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The Lessons Of Aurora

The opinions expressed by columnists are their own and do not necessarily represent the views of

This is not a good week to be a journalist.

Watching the massive 24/7 coverage of the massacre in Aurora, Colo., coverage that will only serve to inspire some future twisted male mind to seek infamy -- to die hated but not unnoticed -- one cannot help but be disgusted.

As journalists, it's understood to be our duty to do things like call up a mother in San Diego to inform her that her son killed 12 people, all so we can then report endlessly on what her cryptic response means or did not mean.

Airtime must be filled; an explanation must be found.

The movie theater mass murderer was a child of upper-middle class, educated, affluent and apparently loving parents, with an umblemished record. In high school he was somewhat quiet, but had a circle of close friends. By graduate school, he appears to be always alone, but still smiling, polite, helpful. He studied the neurological roots of mental illness.

If you must speculate, it sounds a lot like schizophrenia, which typically emerges in late adolescence or young adulthood.

But what does that explain, when 99.9999 percent of schizophrenics never pick up a gun and murder anyone?

There is no good answer to the question, "Why?"

We desperately search for some explanation, some pattern, so we can bring order into chaos, so we can protect ourselves from fear, pronounce somehow confidently "never again."

If we end bullying, or pass some gun laws, or --whatever -- evil will be purged from our midst.

But the only answer to the problem of suffering is the one that God gave Job. Job asked "Why?" and God did not offer any explanation. He simply said, "I am," and Job was comforted.

The only comfort in the midst of evil is the presence of God and/or of His fruit, which is goodness.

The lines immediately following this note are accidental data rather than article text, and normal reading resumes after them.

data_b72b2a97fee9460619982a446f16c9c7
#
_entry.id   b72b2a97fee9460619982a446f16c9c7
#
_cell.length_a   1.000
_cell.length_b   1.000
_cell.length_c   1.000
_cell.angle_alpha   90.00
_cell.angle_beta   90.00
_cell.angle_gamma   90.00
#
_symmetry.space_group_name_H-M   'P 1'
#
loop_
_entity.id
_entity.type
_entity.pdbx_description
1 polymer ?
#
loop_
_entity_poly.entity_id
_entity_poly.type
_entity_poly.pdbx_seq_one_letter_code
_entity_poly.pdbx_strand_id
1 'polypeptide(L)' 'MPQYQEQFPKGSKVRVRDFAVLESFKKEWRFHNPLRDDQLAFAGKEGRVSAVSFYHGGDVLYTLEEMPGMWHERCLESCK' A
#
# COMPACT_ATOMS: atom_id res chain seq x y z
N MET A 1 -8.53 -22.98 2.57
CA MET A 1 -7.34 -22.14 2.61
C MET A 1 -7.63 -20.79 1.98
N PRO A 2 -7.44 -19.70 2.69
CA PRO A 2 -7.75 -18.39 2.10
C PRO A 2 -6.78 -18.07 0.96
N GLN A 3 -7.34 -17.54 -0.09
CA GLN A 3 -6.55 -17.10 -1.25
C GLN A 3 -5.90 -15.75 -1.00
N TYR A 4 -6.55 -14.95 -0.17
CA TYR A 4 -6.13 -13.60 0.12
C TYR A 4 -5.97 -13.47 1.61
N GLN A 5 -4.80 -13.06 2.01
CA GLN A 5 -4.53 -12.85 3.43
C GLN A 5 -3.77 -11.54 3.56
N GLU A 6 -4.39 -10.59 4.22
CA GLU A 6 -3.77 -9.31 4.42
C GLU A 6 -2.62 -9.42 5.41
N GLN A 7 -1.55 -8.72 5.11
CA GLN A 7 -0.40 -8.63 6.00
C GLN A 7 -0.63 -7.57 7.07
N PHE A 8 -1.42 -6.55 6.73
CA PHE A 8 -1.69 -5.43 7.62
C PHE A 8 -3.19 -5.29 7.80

Whether we believe in God or not, this is the essence of faith: In the midst of all the visible evil, we affirm that good is stronger than evil, that love is better and more real than hate and horror.

And, yes, through the media frenzy, the fundamental decency of the people of Aurora shone like a beacon. Mayor Steve Hogan urged us to focus on the victims and the heroes, and to refuse to allow the city of Aurora to be defined by the transitory horrible evil in its midst.

On MSNBC, journalists asked Jordan Ghawi, the brother of Aurora victim Jessica Ghawi, to pontificate on gun-control laws. He refused. On his website, he wrote that he was doing interviews to bring attention to Jessica and the other victims: "Going to continue to give interviews until the victims' names are remembered and not the coward of a shooter." Jordan urged us all not to mention the killer's name.

On Fox News, another news personality tried as hard as she could to get a teenage female victim, shot in the face, to express her primal emotions against the shooter because, well, viewers enjoy such displays. "I don't want to stoop to his pathetic level," this teenage girl said. The dignity this child-woman displayed!

Three men died taking bullets for their girlfriends. Stephanie Davis kept her fingers tight around the neck wound of her friend Allie Young, rather than flee the theater. Countless first responders rushed into unknown danger, with a killer still on the loose.

A 14-year-old boy named Prodeo et Patria (it means "For God and country") was shot in the back and escaped the theater; he then went back inside to rescue his mother and father. While there, he stayed behind to help a wounded stranger escape as well.

He's an immigrant from Indonesia, by the way.

Maybe there are some lessons to be learned from Aurora: Get the face and the name of the killer off the front page. Focus on the victims and the community that loved them and rallies on their behalf. And above all, give us the heroes, the lights in the darkness of horror and evil.

Not so much because they deserve it, but because we need them.

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